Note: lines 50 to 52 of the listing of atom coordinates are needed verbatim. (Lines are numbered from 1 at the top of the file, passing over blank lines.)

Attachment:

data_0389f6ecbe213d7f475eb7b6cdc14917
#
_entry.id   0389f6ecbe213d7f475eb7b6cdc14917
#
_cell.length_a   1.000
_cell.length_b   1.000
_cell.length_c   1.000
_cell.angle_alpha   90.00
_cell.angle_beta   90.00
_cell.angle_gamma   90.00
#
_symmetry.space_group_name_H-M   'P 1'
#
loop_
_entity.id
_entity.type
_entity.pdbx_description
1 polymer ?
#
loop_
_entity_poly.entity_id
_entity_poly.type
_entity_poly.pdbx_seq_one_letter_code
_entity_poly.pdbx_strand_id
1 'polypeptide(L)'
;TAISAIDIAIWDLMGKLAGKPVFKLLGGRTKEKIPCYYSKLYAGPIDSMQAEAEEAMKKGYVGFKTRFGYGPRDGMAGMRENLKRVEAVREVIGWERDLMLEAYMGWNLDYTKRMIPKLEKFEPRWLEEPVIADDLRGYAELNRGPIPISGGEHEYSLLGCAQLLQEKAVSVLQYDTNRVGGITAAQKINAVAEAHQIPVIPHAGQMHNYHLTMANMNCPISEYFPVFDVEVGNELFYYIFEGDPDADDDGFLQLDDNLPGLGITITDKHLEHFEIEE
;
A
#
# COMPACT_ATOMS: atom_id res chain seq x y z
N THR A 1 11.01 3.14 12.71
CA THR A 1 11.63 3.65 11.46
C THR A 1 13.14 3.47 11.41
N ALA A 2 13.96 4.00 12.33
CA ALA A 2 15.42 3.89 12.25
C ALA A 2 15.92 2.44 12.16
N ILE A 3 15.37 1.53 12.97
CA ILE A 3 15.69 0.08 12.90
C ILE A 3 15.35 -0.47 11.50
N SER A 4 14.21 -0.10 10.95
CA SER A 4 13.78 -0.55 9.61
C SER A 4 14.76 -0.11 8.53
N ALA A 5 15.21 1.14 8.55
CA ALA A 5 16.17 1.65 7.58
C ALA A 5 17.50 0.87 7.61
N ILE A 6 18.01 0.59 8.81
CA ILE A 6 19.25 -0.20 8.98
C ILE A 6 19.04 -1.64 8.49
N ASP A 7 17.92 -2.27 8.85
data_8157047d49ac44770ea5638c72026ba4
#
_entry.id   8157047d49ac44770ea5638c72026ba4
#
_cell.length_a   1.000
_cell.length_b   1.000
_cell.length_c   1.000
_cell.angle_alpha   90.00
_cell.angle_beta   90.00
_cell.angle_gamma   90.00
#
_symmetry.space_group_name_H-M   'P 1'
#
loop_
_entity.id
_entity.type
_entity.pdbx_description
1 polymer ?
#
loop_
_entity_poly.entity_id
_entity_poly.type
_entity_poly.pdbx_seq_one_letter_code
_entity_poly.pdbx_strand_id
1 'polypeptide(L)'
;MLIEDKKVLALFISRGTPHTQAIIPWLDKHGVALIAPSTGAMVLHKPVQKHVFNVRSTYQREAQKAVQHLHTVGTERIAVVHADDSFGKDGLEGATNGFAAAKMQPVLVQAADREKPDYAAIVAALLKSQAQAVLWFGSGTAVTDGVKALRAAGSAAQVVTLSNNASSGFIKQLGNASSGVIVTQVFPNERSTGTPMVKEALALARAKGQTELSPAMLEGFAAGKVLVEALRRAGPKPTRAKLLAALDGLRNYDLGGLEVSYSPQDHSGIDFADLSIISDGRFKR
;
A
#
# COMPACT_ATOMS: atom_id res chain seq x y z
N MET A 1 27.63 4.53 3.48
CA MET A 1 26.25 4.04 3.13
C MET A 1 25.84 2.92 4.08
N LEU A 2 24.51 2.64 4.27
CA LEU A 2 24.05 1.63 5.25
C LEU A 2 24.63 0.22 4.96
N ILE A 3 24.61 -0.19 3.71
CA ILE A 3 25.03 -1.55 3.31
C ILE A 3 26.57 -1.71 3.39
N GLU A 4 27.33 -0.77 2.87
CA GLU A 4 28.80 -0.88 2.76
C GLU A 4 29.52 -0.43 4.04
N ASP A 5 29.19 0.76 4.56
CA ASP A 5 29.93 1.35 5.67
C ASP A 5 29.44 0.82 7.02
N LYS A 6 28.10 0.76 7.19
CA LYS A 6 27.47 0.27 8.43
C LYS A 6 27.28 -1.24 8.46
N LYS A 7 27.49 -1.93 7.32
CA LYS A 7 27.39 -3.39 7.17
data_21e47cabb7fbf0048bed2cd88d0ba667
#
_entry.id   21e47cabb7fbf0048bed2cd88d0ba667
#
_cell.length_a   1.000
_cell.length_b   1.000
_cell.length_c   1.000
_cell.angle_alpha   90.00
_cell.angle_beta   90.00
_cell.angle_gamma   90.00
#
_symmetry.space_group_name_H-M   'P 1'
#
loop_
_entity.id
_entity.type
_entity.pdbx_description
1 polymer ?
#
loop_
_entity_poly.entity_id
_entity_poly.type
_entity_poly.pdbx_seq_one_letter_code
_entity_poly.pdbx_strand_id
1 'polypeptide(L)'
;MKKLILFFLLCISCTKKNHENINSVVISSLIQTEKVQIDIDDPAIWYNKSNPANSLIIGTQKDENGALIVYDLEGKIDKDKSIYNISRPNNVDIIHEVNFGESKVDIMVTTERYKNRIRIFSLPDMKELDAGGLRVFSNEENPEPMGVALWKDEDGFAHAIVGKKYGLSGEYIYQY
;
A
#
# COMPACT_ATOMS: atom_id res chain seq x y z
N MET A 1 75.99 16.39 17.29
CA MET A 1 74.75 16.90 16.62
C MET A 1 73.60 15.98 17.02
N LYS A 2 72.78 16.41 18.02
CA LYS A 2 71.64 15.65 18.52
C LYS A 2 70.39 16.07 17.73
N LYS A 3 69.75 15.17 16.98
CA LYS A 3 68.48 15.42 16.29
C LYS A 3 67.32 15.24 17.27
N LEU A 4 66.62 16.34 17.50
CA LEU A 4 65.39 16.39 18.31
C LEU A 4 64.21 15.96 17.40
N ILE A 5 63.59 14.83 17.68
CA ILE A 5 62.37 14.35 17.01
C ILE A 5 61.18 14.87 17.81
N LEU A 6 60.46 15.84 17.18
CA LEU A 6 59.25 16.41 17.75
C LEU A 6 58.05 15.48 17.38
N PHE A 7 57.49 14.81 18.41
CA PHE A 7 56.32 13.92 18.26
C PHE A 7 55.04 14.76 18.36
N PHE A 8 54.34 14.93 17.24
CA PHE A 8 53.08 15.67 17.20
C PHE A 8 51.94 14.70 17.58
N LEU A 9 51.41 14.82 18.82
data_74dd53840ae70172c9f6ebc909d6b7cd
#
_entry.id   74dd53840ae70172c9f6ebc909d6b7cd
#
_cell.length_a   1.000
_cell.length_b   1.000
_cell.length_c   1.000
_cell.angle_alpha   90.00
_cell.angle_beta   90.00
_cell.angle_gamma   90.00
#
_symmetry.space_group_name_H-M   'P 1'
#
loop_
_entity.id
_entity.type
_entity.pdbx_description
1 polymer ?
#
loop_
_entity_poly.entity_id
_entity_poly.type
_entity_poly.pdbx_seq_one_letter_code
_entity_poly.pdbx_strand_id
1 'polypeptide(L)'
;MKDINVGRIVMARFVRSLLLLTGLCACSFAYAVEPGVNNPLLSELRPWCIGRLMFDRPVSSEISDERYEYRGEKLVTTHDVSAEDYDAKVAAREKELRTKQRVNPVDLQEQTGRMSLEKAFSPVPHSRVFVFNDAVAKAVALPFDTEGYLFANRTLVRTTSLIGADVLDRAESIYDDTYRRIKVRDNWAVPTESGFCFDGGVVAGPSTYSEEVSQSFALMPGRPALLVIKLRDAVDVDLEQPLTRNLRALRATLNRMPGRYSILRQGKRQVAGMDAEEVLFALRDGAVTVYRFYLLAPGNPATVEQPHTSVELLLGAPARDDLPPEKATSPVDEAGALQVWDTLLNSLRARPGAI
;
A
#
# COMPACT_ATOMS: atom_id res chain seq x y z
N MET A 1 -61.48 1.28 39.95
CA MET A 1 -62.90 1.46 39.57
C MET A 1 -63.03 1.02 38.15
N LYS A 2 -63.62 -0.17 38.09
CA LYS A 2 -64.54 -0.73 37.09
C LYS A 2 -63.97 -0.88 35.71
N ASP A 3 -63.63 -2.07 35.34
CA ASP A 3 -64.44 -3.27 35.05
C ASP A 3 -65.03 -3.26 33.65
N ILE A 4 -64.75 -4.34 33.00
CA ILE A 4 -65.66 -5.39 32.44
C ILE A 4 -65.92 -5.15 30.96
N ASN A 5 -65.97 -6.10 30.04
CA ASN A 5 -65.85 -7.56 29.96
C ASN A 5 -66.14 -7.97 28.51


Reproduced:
data_8157047d49ac44770ea5638c72026ba4
#
_entry.id   8157047d49ac44770ea5638c72026ba4